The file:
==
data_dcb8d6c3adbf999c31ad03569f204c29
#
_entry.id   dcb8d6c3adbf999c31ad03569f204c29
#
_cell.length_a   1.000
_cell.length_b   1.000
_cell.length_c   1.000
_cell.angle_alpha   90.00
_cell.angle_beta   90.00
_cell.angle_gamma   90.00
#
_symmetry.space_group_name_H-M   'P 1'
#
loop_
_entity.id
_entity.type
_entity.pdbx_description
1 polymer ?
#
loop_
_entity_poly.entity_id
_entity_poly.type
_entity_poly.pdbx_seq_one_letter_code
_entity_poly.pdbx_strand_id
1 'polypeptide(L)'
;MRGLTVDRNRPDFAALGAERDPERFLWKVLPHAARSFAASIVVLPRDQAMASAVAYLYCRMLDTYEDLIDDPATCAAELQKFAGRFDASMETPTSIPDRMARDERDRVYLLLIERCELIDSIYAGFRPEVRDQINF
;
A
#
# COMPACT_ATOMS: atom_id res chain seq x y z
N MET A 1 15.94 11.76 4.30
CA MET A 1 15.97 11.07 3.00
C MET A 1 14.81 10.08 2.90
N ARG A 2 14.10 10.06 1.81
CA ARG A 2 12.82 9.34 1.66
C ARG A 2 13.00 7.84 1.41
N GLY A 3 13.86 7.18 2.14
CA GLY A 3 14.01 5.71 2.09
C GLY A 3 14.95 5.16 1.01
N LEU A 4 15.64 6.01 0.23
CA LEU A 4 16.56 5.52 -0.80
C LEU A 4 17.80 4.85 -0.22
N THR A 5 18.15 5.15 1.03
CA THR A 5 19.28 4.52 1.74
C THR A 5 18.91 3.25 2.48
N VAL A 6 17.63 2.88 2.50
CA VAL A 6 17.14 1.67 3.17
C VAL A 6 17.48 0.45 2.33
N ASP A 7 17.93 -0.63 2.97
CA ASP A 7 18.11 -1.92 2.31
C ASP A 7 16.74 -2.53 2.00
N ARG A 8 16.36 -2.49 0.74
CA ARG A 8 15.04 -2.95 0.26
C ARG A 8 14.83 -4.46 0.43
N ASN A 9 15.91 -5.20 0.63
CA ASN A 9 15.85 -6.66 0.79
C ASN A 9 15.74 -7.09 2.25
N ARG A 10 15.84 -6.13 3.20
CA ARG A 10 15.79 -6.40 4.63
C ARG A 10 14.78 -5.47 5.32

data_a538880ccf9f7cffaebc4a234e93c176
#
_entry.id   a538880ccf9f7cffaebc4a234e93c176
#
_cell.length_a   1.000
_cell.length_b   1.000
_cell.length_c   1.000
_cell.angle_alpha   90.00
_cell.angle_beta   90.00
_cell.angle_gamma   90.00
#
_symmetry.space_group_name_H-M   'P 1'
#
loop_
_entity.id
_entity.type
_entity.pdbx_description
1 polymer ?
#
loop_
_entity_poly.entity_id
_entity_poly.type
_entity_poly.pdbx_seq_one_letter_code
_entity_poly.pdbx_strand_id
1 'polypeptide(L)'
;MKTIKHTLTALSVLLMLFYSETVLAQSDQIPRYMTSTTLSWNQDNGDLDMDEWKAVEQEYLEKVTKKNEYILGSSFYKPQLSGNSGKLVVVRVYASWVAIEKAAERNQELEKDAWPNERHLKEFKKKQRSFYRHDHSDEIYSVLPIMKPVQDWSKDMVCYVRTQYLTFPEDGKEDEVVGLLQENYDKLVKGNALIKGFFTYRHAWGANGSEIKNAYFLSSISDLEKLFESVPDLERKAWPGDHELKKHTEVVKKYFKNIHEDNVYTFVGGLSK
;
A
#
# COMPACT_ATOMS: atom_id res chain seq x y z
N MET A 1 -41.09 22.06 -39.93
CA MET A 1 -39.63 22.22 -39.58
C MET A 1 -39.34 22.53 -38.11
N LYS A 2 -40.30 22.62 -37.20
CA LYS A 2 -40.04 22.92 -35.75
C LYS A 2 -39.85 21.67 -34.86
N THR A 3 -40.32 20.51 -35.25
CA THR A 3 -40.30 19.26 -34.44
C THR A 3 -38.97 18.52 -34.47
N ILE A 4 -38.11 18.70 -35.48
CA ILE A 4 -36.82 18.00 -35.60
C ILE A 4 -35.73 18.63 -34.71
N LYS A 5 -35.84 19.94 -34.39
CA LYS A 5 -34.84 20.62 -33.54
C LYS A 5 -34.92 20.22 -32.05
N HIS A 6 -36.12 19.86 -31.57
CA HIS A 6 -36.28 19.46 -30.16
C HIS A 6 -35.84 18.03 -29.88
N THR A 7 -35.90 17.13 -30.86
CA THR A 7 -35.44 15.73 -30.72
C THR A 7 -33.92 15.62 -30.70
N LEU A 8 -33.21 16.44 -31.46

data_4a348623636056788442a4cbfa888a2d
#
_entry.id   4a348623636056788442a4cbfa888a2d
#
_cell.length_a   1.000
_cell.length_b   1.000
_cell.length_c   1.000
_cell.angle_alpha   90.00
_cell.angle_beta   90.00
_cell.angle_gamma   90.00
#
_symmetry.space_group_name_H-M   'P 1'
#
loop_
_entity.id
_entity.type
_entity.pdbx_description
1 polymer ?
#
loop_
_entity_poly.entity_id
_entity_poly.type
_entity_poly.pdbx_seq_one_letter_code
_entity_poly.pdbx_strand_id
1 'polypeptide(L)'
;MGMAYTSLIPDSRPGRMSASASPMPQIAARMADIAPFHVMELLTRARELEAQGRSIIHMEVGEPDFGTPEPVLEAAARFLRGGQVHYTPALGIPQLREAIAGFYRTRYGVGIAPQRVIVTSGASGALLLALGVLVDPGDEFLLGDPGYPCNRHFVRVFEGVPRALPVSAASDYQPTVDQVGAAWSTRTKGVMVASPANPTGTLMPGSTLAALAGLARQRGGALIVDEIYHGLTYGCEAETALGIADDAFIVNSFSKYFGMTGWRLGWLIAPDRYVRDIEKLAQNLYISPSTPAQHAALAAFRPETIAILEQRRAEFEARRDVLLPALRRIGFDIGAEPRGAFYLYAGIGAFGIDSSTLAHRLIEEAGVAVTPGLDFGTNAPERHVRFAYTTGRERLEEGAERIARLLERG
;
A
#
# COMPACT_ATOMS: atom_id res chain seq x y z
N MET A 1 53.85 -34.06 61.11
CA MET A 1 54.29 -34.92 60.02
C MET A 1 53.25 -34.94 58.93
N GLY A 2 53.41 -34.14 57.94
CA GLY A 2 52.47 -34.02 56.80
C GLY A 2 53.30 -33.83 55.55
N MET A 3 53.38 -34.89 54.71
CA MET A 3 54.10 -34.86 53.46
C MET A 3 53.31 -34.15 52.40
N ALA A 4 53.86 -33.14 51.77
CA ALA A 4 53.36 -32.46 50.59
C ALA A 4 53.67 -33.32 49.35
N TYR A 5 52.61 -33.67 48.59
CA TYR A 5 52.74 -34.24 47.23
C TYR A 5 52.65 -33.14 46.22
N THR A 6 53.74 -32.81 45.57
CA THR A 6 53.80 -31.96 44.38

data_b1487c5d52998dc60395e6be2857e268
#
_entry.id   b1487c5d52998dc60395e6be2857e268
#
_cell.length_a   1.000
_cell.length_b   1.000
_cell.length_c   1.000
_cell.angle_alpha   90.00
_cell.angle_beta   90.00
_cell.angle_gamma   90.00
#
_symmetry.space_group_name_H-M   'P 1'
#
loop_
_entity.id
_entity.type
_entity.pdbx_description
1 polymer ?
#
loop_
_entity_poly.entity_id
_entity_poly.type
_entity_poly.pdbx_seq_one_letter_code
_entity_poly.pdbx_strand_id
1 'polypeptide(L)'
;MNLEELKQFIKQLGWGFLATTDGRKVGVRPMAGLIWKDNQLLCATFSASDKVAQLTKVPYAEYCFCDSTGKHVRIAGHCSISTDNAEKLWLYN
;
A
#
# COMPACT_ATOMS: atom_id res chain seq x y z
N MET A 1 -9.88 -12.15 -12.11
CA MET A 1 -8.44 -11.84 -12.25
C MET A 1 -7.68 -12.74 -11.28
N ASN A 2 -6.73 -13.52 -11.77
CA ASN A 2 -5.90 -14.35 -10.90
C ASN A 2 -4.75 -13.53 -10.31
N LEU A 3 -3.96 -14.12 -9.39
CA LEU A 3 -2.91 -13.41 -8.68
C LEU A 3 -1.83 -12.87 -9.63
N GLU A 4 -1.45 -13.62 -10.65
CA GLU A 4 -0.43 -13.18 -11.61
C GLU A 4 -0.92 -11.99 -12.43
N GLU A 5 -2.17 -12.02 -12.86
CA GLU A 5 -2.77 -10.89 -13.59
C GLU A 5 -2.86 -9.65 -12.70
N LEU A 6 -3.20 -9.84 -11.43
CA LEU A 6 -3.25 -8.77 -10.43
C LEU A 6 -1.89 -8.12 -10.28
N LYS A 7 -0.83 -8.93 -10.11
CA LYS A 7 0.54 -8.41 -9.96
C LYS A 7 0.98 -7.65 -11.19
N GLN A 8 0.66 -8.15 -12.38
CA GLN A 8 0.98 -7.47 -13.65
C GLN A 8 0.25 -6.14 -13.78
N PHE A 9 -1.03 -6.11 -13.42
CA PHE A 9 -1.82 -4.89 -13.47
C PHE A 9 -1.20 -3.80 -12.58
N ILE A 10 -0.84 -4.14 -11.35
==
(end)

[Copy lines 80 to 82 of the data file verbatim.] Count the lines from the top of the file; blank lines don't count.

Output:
loop_
_entity_poly.entity_id
_entity_poly.type